Woof-O-Ween – Dog Safety for Pups in the Night

Halloween is a great opportunity for families, friends, and pets to dress up and play pretend in the real world. Whether you’re staying in with your pet and handing out candy or hitting the streets to get all the candy you’ll need for the next year, dog safety is just as important as safety for your kids. Here are some of the best tips to maintain dog safety this October 31st:


1. Candies Are Tasty For You, but Bad for Fido

Whether they are chocolates or sugar-free gummies, they are equally unhealthy for your pet and can put your dog at risk. Chocolate is a known substance bad for dogs that may cause rapid breathing, diarrhea, vomiting, increased heartrate, and even seizures. Meanwhile sugar-free candies often have a substance known as xylitol in them which can have the same effects as chocolate. Keep dog safety by keeping the candy for the kids.


2.    Make Your Dog Feel Safe at Homecute_halloween_dog_colored_hair

If your home experiences increased traffic on Halloween, you may want to consider how your dog will respond to the sound and where she may go if she’s feeling uneasy. Dog safety doesn’t just take place outside of the home, but it starts with the feeling of fear every time someone rings your doorbell or knocks on the door. You should barricade the door if you fear your dog running every time it makes a sound. Also be sure the candy is out of reach. On the other hand, make sure that your dog has somewhere to escape to that is dark, quiet, and away from the noise.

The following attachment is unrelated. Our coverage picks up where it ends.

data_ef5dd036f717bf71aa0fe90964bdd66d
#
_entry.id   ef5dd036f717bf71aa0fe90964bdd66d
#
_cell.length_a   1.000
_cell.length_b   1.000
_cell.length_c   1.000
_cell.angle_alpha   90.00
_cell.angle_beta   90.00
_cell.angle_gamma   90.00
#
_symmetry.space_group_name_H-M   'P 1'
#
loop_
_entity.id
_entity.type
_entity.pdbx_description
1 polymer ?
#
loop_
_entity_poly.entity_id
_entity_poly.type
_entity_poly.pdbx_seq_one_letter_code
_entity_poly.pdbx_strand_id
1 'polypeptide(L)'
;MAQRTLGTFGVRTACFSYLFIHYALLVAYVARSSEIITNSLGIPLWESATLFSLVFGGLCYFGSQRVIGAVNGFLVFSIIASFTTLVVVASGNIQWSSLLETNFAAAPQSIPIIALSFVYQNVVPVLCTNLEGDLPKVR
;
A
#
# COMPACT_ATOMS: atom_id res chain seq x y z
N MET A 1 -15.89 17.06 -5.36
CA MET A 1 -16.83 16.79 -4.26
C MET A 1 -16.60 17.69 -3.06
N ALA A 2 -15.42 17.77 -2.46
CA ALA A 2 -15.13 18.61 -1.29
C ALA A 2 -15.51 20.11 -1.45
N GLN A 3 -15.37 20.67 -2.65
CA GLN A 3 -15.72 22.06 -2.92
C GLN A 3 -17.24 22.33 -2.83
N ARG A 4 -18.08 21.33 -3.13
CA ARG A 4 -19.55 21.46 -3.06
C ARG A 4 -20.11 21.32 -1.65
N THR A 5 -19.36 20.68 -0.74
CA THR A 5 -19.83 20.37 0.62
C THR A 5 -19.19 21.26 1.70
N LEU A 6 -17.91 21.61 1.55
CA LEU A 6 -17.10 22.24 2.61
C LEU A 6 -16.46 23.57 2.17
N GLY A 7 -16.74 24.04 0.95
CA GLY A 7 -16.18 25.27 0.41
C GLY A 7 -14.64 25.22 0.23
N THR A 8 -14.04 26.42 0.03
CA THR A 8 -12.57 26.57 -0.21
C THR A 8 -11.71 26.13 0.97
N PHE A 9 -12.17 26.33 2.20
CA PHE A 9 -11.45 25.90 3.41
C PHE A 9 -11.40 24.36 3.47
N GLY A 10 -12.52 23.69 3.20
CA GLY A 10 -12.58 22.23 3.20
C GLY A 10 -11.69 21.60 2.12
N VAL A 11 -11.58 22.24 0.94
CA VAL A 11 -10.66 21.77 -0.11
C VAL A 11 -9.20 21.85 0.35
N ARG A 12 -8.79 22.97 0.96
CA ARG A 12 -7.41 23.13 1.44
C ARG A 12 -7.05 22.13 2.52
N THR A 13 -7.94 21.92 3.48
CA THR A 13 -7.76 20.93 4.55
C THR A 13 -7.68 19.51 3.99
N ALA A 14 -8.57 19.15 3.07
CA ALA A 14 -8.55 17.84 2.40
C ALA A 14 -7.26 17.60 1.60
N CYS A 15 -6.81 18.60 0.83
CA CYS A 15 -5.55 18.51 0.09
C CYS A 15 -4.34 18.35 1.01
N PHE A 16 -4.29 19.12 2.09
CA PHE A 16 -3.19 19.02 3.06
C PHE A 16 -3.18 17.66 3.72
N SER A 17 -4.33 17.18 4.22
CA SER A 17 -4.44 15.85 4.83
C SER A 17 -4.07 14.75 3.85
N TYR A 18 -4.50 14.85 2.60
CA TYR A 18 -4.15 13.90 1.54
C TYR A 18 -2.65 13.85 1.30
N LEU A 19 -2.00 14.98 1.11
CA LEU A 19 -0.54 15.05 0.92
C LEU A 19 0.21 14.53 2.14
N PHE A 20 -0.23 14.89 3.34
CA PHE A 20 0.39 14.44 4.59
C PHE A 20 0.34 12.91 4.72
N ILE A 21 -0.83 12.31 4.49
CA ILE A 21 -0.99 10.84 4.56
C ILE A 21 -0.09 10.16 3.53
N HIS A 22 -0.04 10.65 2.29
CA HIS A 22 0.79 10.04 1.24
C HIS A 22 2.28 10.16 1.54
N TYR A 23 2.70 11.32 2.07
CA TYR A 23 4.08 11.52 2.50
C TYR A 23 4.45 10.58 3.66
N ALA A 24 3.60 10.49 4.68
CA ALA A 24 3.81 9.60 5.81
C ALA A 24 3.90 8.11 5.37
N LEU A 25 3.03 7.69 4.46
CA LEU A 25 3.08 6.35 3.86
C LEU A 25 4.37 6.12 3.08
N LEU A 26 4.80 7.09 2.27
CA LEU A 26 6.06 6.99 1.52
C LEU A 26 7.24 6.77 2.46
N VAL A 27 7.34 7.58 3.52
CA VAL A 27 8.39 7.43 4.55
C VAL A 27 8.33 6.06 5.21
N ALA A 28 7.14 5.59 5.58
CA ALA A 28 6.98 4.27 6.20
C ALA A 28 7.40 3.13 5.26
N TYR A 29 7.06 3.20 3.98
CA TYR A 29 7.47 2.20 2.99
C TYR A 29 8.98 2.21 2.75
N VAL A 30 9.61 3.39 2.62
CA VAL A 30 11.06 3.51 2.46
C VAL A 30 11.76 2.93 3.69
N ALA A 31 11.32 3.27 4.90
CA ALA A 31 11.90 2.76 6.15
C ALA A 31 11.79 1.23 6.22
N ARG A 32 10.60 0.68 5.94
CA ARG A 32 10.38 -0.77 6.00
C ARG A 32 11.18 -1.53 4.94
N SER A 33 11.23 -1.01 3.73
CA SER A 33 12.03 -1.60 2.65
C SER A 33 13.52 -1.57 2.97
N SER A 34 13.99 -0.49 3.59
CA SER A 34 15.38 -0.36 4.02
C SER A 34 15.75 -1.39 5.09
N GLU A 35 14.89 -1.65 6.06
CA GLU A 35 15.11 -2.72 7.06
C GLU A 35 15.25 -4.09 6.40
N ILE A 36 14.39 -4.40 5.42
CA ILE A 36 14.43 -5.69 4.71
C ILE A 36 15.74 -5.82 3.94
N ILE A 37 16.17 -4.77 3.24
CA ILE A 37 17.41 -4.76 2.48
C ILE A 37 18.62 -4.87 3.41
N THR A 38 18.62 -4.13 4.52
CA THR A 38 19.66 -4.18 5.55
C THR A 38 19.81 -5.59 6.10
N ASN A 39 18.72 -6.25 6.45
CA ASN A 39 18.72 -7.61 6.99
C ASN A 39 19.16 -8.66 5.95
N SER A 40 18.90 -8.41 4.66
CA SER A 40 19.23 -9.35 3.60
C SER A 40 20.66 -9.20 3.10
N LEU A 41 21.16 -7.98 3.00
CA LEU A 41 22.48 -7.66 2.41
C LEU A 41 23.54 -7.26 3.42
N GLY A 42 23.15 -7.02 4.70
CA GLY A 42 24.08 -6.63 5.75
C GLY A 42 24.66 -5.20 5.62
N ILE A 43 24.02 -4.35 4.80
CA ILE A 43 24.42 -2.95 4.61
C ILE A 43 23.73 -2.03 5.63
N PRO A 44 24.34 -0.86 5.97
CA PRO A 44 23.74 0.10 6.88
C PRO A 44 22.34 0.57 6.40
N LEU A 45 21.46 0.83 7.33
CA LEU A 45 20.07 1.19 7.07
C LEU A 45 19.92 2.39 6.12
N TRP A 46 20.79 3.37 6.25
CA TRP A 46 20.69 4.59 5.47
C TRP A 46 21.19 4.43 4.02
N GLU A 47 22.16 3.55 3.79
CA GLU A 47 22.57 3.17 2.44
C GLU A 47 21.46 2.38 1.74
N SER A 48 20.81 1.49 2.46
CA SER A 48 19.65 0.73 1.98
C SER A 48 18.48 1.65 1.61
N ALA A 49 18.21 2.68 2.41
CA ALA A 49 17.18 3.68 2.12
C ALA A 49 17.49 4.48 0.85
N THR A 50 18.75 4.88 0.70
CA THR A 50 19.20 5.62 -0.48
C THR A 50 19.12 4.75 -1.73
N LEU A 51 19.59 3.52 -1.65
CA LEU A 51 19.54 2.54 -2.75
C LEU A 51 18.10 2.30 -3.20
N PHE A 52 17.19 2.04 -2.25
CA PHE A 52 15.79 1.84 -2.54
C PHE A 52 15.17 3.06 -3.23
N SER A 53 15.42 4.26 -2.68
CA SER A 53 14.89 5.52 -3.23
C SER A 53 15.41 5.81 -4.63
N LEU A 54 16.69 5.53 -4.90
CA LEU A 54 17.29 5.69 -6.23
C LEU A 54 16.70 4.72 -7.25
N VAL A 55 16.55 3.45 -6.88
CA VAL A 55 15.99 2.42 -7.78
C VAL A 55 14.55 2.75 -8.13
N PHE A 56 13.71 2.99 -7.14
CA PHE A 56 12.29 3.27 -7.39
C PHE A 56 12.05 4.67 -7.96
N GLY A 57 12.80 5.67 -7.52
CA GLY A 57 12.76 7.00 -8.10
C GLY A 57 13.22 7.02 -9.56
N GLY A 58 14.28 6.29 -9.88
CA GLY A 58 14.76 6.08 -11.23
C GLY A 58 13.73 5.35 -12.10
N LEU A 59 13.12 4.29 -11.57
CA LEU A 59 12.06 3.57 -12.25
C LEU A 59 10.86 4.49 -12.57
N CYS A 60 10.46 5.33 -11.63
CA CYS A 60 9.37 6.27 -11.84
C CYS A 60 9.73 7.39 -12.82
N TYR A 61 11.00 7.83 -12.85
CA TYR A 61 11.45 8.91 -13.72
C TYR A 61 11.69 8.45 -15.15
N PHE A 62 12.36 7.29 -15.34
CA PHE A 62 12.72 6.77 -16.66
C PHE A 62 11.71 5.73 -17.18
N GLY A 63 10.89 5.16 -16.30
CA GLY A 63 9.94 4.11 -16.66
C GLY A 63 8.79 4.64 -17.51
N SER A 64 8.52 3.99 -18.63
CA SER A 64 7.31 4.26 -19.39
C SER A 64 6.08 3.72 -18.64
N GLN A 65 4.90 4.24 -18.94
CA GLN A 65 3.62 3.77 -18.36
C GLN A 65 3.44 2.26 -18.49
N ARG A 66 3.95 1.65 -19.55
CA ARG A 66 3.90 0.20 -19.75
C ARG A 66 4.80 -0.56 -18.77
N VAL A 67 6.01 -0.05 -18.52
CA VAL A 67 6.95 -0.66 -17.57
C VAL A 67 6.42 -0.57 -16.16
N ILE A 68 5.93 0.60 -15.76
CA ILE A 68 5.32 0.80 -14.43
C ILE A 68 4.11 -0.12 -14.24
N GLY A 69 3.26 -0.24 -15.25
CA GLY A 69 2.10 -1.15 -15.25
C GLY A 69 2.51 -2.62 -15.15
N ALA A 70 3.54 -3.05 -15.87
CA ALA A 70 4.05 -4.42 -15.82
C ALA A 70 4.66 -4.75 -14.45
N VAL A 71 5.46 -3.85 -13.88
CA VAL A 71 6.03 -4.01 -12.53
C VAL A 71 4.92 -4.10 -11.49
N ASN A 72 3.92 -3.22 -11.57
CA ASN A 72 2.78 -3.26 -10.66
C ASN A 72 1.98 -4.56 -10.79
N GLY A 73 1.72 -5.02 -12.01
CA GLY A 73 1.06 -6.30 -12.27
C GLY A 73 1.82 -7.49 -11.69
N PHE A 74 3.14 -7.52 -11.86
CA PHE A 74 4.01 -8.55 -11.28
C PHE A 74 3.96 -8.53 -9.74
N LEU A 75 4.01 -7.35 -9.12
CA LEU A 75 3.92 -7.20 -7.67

3. Always Supervise Your Pet

Whether someone is shooting off fireworks, egging houses, or just being rowdy tricksters, there is an increased danger to dog safety on Halloween. It’s important to minimize unsupervised outdoor play on regular days, but on nights like this, it’s best to avoid it completely as some pranks can just be downright cruel.


4.    Watch Out for Pumpkins, Corn, and Candles

Pumpkins can be particularly tricky for dogs as many treats are made with pumpkin. However, your dog can become ill from eating old pumpkin that’s been sitting outside and may be rotten. Corn is hard for dog’s to digest, and candles are hidden dangers in paper bags or the pumpkins themselves. What makes it worse is that this food can be found laying on the sidewalks, making dog safety just a bit harder, but not impossible.


5.    Properly ID Your Dog at All Times

Proper ID badges should always be worn for year ‘round dog safety. It’s particularly important on a night made popular with mischief and constantly opening doors. Before Halloween night, double check that your dog not only has appropriate, readable tags, but that the information contained on them is still accurate. Include pet name and your phone number minimally.


6.    Cover Cords and Consider Decoration Dangerspets_halloween_ideas